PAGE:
The concept described in the title might be a little hard to digest. Mainly because a lot of people think about potential health hazards when they think about wireless power, but the Ossia Cota Tile is safe to use. It uses targeted radio waves to charge multiple devices within a 30 ft radius.
Let’s get a bit technical for a moment to explain why Cota is safe and just works. There are, traditionally, four main ways of transmitting wireless power:
- Tesla Coils (Dangerous)
- Radio waves
- Inductive Coupling
Out of these four, the only three viable options are Lasers, Radio waves, and Inductive Coupling.
Wireless charging using inductive coupling is already available. But it isn’t wireless in an actual sense. It uses charging pads which need to be connected to a power supply with a cable and the device needs to be on the charging pad.
Lasers can be efficient, but directivity is an issue because the device will need to be completely in line with the transmitter.
Radio waves have a long range. But due to a law, known as inverse square law, the strength drops as the inverse square of the distance. This reduces efficiency. But in an interview with iTWire, Ossia’s Abid Hussain – who lead the Qualcomm team that developed QuickCharge which is present in a lot of modern smartphones- explained that Ossia uses technology that uses low-power radio waves and converges it into high power RF at the desired point.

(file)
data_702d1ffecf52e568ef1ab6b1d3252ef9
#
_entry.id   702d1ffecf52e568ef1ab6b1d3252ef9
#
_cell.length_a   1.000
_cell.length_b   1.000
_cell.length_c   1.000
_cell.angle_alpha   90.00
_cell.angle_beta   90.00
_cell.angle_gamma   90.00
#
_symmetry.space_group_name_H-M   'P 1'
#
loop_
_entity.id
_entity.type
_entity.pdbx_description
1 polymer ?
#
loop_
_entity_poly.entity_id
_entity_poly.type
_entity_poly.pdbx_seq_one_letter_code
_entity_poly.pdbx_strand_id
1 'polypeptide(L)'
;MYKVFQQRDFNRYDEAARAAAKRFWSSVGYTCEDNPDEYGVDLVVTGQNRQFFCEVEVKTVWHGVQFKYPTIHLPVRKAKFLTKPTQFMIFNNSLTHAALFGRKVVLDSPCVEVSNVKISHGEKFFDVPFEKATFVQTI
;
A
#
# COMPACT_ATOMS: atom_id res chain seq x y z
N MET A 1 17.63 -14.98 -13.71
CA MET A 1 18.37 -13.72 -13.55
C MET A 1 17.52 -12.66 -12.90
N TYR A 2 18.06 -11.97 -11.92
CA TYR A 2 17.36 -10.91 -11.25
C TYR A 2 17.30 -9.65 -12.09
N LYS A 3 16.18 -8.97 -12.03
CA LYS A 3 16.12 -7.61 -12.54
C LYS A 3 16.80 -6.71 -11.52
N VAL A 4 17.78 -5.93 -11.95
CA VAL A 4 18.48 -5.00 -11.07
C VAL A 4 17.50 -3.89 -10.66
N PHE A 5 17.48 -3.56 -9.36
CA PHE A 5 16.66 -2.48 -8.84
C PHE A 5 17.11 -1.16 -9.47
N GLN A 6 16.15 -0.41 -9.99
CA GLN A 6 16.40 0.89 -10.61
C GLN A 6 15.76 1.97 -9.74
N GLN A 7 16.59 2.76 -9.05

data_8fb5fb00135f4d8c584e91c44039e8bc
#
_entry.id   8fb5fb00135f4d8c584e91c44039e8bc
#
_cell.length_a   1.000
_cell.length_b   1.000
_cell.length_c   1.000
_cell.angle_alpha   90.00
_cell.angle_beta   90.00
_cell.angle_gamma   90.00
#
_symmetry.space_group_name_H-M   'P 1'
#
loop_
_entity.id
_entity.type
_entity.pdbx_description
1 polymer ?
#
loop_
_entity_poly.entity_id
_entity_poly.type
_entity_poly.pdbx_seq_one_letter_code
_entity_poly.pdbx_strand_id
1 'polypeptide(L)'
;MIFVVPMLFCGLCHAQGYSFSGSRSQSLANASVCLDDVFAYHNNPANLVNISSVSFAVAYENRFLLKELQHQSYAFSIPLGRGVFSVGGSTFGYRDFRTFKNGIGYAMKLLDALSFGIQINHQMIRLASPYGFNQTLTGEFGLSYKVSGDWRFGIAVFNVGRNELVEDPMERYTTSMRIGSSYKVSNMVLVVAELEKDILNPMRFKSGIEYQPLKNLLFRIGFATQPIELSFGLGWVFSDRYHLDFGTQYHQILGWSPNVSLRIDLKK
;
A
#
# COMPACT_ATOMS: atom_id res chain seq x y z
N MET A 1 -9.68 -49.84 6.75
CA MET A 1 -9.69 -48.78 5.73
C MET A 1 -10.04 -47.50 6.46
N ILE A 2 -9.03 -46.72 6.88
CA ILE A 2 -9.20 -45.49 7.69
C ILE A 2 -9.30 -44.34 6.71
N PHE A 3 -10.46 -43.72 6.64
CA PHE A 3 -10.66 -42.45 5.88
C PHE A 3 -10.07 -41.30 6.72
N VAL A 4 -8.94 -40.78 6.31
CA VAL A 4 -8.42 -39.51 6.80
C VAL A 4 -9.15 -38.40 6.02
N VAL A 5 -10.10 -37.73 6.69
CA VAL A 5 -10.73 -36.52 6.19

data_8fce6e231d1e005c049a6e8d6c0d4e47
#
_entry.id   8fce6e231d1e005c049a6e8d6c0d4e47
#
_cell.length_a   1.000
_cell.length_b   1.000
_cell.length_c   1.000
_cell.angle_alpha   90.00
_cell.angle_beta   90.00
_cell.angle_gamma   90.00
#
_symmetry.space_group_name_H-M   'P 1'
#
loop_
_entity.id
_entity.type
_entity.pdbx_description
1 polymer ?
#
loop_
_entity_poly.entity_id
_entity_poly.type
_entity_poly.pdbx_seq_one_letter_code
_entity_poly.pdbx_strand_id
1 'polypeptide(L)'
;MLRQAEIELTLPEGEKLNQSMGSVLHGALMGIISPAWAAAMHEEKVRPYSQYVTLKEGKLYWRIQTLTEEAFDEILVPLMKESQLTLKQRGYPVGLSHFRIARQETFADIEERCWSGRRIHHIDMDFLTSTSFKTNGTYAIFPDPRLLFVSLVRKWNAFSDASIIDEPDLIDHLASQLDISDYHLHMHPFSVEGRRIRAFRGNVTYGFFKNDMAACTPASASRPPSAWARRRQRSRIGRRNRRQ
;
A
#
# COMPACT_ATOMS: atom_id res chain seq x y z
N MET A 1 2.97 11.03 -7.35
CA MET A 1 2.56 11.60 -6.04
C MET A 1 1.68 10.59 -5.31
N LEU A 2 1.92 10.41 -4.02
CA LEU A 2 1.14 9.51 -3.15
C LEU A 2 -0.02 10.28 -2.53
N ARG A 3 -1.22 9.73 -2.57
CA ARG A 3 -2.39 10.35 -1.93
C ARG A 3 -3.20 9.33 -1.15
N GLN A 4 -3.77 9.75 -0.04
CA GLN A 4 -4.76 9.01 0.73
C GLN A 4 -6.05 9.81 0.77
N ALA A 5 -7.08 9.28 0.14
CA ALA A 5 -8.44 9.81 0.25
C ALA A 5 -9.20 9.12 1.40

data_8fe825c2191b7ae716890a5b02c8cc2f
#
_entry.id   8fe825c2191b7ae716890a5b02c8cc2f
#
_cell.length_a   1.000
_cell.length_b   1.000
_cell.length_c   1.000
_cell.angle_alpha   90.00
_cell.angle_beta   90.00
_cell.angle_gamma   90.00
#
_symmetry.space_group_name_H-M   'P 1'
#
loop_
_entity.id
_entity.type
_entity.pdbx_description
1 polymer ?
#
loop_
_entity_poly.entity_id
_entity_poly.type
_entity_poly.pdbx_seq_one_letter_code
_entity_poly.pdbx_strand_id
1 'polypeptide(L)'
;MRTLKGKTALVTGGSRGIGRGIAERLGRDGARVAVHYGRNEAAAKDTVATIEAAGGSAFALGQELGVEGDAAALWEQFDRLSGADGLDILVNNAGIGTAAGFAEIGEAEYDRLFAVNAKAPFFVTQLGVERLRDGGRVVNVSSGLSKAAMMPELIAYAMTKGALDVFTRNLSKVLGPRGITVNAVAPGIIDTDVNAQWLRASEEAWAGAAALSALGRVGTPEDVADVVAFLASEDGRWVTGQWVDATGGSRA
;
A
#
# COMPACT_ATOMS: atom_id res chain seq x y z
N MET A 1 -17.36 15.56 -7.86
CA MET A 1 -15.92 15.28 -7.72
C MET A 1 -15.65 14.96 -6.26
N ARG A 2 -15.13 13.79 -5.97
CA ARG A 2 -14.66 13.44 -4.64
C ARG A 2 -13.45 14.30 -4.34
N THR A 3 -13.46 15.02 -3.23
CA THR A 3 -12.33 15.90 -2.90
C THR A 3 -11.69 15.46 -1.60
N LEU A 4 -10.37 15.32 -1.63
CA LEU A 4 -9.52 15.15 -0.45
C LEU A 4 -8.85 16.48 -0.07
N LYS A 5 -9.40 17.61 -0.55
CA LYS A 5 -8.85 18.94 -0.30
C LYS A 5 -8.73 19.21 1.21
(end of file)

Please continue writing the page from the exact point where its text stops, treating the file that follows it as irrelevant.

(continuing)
How does the Cota Tile work?
A minuscule receiver embedded in a device pings the power transmitter (Cota Tile) at 100Hz. Which means that it sends out a message 100 times each second. Almost instantly, it then sends a data packet to the Tile enlisting its current charge status. The transmitter consists of thousands of omnidirectional antennas that beam RF waves over 2.8GHz, so they are safe and won’t interfere with Bluetooth and WiFi signals. The signal is transmitted in the direction of the transceiver with sub-millimeter accuracy. The RF signal is rectified to DC power by the embedded receiver. Currently, the power received is 1 watt per 8 watts required to transmit it. That does not sound very efficient, but the Ossia team is working on increasing that ratio. Another key point to be noted is that multiple devices can be charged simultaneously.
To operate within the FCC’s (Federal Communications Commission’s) safety standards the rate of power transmission is one-third to one-fifth of standard USB charge speed. But according to the founder of Ossia, this won’t be an issue.
Ossia is undergoing a third round of testing at an FCC lab and is confident of meeting all SAR requirements. With nine patents and five generations of the Cota under its record, Ossia can change the future of chargeable devices.
Watch this video explaining another Ossia device which works on the same principle.